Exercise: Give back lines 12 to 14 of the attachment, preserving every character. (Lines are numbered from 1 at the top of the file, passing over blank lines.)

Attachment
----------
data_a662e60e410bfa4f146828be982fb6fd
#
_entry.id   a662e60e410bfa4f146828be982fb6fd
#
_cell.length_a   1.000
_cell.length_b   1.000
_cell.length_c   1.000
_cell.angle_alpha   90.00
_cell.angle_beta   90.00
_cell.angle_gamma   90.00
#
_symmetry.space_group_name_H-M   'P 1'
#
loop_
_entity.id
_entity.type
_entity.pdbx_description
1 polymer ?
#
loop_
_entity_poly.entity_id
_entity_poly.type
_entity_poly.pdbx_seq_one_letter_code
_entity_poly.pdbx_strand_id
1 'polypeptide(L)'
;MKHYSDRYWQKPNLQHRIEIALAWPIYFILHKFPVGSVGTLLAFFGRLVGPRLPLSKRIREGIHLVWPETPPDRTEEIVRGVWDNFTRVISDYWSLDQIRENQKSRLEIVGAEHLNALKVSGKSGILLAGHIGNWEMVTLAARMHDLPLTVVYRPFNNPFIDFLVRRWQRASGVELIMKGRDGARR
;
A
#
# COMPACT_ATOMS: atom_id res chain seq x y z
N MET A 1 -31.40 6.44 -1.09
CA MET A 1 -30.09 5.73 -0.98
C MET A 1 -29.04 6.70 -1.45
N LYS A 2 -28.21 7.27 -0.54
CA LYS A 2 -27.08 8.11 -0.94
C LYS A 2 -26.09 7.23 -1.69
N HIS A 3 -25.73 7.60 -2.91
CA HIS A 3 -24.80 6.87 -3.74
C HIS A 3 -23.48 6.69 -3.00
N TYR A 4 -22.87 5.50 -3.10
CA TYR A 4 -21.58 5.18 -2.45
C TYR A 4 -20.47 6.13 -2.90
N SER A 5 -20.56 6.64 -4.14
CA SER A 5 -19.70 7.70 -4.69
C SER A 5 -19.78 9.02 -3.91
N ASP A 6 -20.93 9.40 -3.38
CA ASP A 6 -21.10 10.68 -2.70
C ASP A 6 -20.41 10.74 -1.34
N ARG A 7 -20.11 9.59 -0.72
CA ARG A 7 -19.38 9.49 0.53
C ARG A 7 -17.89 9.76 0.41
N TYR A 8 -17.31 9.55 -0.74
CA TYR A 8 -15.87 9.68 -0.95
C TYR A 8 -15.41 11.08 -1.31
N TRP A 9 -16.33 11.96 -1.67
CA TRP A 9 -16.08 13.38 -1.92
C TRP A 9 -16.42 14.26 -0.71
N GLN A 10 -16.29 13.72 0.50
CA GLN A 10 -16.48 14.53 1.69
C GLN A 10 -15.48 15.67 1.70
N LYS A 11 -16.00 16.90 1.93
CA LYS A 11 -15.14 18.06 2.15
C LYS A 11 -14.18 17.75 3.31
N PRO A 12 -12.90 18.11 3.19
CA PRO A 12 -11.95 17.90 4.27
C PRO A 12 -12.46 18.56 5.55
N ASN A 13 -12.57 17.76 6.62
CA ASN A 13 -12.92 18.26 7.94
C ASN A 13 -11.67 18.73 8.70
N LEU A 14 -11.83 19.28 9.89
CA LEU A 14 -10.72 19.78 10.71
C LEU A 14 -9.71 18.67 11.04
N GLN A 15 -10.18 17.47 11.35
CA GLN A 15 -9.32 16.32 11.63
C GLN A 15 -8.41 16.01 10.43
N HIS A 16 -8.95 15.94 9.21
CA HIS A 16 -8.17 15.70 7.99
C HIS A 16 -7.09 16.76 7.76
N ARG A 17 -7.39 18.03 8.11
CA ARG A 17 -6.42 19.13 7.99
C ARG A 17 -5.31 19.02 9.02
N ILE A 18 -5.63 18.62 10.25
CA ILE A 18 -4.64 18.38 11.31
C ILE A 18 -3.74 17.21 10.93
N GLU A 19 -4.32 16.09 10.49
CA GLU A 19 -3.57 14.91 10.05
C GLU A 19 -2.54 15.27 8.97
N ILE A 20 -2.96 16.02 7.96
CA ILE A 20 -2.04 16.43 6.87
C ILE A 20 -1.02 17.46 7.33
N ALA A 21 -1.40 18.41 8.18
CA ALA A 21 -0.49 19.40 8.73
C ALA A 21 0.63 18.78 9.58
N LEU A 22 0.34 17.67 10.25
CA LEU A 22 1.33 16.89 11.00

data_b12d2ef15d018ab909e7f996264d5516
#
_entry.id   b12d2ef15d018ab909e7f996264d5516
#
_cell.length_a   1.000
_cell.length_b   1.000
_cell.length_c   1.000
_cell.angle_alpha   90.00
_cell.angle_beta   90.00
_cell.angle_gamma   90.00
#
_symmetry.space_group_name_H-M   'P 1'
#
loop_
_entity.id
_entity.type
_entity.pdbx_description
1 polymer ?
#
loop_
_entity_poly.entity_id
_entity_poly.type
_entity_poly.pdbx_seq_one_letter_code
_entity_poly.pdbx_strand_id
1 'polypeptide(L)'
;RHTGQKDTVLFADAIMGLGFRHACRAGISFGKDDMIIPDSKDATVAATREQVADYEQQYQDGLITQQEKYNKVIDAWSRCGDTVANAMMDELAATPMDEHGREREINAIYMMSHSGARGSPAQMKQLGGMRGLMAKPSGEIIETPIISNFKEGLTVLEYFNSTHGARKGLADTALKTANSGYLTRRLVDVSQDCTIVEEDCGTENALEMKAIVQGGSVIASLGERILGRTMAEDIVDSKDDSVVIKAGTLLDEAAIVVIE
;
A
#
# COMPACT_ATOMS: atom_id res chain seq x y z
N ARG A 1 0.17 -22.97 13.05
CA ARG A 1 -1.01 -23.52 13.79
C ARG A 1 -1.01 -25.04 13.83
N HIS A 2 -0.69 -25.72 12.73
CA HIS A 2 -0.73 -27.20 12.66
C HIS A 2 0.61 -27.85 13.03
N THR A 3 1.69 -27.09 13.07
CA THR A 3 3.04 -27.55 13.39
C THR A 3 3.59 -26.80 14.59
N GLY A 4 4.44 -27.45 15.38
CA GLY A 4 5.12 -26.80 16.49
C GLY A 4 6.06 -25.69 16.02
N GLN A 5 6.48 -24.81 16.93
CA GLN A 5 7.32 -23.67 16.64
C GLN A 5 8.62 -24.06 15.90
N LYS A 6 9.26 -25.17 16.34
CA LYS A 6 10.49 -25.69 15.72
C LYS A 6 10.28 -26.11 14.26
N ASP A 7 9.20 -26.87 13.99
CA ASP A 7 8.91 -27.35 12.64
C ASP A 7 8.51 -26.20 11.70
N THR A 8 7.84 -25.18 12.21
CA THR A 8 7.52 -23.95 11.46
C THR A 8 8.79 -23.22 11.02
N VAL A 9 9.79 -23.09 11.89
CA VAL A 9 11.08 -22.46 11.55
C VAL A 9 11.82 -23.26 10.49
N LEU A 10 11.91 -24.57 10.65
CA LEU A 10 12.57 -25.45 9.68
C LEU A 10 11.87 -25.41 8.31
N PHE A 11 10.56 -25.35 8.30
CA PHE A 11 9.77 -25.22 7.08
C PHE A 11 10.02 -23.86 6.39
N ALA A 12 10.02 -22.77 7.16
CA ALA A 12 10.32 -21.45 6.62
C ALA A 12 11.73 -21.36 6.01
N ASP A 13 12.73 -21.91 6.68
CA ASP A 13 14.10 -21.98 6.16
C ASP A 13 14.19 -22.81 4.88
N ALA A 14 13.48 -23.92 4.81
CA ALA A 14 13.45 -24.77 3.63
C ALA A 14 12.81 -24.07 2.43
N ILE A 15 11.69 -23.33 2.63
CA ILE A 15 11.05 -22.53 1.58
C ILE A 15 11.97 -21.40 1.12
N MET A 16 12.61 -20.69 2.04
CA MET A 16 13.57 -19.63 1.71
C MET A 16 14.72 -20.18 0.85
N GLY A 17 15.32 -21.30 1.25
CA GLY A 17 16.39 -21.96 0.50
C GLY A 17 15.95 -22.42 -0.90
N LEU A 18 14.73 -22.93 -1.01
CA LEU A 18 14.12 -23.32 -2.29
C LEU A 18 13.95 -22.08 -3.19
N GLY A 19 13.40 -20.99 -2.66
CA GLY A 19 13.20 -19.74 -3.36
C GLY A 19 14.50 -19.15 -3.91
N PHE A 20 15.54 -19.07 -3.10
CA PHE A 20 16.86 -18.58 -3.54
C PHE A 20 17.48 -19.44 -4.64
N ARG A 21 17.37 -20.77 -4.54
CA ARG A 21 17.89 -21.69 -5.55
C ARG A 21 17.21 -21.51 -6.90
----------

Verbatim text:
_symmetry.space_group_name_H-M   'P 1'
#
loop_